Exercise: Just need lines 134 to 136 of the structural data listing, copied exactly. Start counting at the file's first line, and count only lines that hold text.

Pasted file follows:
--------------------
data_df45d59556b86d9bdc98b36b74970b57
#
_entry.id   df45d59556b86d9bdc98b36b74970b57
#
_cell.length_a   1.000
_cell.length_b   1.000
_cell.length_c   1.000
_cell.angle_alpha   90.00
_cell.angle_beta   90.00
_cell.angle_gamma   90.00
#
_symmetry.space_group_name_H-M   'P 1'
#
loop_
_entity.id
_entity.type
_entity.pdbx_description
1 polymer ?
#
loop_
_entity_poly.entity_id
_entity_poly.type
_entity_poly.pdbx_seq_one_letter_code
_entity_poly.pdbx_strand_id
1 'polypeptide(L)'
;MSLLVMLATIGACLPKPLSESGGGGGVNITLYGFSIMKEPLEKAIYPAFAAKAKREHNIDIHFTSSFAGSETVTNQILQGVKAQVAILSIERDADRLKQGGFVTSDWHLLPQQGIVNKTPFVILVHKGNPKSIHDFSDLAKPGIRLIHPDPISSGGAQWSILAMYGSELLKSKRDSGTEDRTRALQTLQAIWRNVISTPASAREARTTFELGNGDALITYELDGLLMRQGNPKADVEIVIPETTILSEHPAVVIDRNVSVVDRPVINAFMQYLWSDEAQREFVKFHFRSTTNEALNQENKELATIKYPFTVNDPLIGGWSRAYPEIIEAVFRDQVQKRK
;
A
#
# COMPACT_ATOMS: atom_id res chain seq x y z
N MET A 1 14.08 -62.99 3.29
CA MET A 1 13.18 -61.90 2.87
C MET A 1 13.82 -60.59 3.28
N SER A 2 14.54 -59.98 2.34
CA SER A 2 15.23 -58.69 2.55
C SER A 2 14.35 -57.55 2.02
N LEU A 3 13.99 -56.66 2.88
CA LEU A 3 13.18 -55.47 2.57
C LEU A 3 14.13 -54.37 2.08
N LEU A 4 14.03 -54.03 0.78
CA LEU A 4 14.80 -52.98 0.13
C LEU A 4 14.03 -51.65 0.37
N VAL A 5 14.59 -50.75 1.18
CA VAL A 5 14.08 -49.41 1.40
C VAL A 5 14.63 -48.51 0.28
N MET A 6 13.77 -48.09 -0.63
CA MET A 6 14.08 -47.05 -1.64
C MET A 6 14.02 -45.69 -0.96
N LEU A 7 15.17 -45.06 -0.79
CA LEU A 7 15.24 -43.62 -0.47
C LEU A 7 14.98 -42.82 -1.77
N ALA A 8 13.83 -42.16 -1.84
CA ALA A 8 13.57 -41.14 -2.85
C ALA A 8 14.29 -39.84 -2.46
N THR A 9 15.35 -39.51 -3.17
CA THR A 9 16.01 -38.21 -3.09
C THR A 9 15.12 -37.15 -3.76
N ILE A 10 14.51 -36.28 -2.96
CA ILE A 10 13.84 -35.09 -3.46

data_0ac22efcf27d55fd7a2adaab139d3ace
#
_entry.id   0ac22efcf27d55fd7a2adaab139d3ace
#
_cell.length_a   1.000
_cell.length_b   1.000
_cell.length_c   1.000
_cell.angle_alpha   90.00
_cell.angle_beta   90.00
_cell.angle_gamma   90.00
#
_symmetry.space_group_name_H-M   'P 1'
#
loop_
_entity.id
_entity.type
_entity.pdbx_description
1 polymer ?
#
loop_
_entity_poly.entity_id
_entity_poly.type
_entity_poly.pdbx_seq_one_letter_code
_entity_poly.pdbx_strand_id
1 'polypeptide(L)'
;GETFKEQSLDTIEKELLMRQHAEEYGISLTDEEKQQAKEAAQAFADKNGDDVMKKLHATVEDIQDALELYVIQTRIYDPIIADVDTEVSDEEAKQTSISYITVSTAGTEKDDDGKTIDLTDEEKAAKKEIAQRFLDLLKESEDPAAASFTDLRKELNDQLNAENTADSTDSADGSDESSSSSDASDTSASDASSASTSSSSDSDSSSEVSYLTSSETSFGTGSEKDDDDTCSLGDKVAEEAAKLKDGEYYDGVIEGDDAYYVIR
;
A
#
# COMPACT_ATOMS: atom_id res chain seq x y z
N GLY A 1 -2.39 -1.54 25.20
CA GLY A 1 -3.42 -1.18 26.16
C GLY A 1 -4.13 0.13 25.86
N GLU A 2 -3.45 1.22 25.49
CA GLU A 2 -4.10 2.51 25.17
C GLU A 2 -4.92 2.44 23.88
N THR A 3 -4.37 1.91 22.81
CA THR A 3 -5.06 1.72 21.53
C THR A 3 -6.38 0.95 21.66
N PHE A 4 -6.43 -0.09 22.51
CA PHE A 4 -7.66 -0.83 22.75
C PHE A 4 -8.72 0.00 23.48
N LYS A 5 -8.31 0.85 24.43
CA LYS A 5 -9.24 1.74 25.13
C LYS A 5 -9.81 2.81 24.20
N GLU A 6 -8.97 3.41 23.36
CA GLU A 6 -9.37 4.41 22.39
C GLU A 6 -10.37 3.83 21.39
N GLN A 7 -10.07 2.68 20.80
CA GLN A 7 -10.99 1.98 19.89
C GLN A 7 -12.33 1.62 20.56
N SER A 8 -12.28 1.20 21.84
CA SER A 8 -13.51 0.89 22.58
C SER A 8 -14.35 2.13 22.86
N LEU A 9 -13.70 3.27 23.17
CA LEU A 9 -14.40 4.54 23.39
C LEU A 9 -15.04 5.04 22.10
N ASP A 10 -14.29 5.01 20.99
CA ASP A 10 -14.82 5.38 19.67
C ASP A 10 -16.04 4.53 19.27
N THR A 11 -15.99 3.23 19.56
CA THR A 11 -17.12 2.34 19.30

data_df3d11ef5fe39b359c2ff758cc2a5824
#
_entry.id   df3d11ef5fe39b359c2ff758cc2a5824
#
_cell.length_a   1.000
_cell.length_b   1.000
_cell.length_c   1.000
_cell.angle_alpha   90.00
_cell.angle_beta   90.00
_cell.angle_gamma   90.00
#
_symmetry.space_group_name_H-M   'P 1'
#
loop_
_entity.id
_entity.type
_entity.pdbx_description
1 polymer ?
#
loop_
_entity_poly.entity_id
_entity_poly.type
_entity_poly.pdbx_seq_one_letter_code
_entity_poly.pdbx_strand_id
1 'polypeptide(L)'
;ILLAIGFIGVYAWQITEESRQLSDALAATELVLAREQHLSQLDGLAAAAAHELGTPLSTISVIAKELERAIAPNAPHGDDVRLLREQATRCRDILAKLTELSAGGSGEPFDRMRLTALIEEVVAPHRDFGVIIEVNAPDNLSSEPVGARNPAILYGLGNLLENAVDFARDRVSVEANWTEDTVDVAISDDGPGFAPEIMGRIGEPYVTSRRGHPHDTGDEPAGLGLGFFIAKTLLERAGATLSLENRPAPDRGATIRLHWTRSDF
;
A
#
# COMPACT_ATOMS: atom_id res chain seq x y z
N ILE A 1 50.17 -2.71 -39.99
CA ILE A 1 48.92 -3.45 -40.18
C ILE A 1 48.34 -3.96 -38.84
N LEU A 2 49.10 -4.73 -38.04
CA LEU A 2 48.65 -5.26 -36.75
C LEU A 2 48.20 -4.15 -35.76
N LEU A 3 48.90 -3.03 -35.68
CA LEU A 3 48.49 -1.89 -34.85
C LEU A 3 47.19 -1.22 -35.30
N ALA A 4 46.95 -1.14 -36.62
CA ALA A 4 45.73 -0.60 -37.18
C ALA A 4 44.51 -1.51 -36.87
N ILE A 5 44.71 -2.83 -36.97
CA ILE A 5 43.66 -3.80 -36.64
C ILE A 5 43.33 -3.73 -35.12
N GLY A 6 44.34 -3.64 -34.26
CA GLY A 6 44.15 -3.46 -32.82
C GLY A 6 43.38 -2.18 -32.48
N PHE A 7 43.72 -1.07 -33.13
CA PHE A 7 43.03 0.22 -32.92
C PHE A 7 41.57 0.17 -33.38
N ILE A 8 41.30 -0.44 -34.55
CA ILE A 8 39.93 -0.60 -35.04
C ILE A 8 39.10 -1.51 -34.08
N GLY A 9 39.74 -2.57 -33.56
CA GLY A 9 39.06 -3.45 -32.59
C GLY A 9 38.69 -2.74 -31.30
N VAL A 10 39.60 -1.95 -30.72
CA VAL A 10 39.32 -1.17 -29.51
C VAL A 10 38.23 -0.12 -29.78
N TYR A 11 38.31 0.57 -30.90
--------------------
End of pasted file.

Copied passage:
#
loop_
_entity.id